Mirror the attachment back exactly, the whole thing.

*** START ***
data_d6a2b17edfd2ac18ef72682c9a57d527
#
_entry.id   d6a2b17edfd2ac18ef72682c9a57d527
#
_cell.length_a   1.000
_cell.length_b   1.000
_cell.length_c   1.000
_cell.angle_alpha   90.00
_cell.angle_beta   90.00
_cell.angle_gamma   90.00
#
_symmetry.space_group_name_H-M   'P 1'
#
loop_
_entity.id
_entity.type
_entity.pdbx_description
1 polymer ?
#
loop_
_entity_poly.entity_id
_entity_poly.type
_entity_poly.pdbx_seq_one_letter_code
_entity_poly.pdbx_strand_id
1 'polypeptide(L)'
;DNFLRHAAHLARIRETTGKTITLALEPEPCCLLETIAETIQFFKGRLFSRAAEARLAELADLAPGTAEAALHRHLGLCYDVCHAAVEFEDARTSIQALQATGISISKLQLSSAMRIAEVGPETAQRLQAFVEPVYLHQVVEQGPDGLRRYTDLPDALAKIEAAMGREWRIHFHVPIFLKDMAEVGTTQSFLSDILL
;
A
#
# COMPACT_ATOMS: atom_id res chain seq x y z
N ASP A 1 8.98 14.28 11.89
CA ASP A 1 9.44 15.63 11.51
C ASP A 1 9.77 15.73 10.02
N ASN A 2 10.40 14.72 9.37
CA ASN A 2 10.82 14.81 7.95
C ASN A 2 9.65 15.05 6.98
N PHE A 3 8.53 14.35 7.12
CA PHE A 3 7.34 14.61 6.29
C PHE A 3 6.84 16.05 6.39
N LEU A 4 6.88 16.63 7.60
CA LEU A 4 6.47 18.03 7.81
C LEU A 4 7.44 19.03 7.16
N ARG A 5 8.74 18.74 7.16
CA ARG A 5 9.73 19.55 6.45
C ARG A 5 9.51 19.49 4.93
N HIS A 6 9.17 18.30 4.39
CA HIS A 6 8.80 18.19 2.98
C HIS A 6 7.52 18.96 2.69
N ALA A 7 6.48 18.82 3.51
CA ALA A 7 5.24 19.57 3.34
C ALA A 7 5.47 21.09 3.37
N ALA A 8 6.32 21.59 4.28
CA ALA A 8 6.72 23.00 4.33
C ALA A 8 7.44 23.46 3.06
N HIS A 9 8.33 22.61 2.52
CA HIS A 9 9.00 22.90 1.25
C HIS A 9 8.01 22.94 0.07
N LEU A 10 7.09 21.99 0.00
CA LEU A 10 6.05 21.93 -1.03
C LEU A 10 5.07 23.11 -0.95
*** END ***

data_d6a2b17edfd2ac18ef72682c9a57d527
#
_entry.id   d6a2b17edfd2ac18ef72682c9a57d527
#
_cell.length_a   1.000
_cell.length_b   1.000
_cell.length_c   1.000
_cell.angle_alpha   90.00
_cell.angle_beta   90.00
_cell.angle_gamma   90.00
#
_symmetry.space_group_name_H-M   'P 1'
#
loop_
_entity.id
_entity.type
_entity.pdbx_description
1 polymer ?
#
loop_
_entity_poly.entity_id
_entity_poly.type
_entity_poly.pdbx_seq_one_letter_code
_entity_poly.pdbx_strand_id
1 'polypeptide(L)'
;DNFLRHAAHLARIRETTGKTITLALEPEPCCLLETIAETIQFFKGRLFSRAAEARLAELADLAPGTAEAALHRHLGLCYDVCHAAVEFEDARTSIQALQATGISISKLQLSSAMRIAEVGPETAQRLQAFVEPVYLHQVVEQGPDGLRRYTDLPDALAKIEAAMGREWRIHFHVPIFLKDMAEVGTTQSFLSDILL
;
A
#
# COMPACT_ATOMS: atom_id res chain seq x y z
N ASP A 1 8.98 14.28 11.89
CA ASP A 1 9.44 15.63 11.51
C ASP A 1 9.77 15.73 10.02
N ASN A 2 10.40 14.72 9.37
CA ASN A 2 10.82 14.81 7.95
C ASN A 2 9.65 15.05 6.98
N PHE A 3 8.53 14.35 7.12
CA PHE A 3 7.34 14.61 6.29
C PHE A 3 6.84 16.05 6.39
N LEU A 4 6.88 16.63 7.60
CA LEU A 4 6.47 18.03 7.81
C LEU A 4 7.44 19.03 7.16
N ARG A 5 8.74 18.74 7.16
CA ARG A 5 9.73 19.55 6.45
C ARG A 5 9.51 19.49 4.93
N HIS A 6 9.17 18.30 4.39
CA HIS A 6 8.80 18.19 2.98
C HIS A 6 7.52 18.96 2.69
N ALA A 7 6.48 18.82 3.51
CA ALA A 7 5.24 19.57 3.34
C ALA A 7 5.47 21.09 3.37
N ALA A 8 6.32 21.59 4.28
CA ALA A 8 6.72 23.00 4.33
C ALA A 8 7.44 23.46 3.06
N HIS A 9 8.33 22.61 2.52
CA HIS A 9 9.00 22.90 1.25
C HIS A 9 8.01 22.94 0.07
N LEU A 10 7.09 21.99 0.00
CA LEU A 10 6.05 21.93 -1.03
C LEU A 10 5.07 23.11 -0.95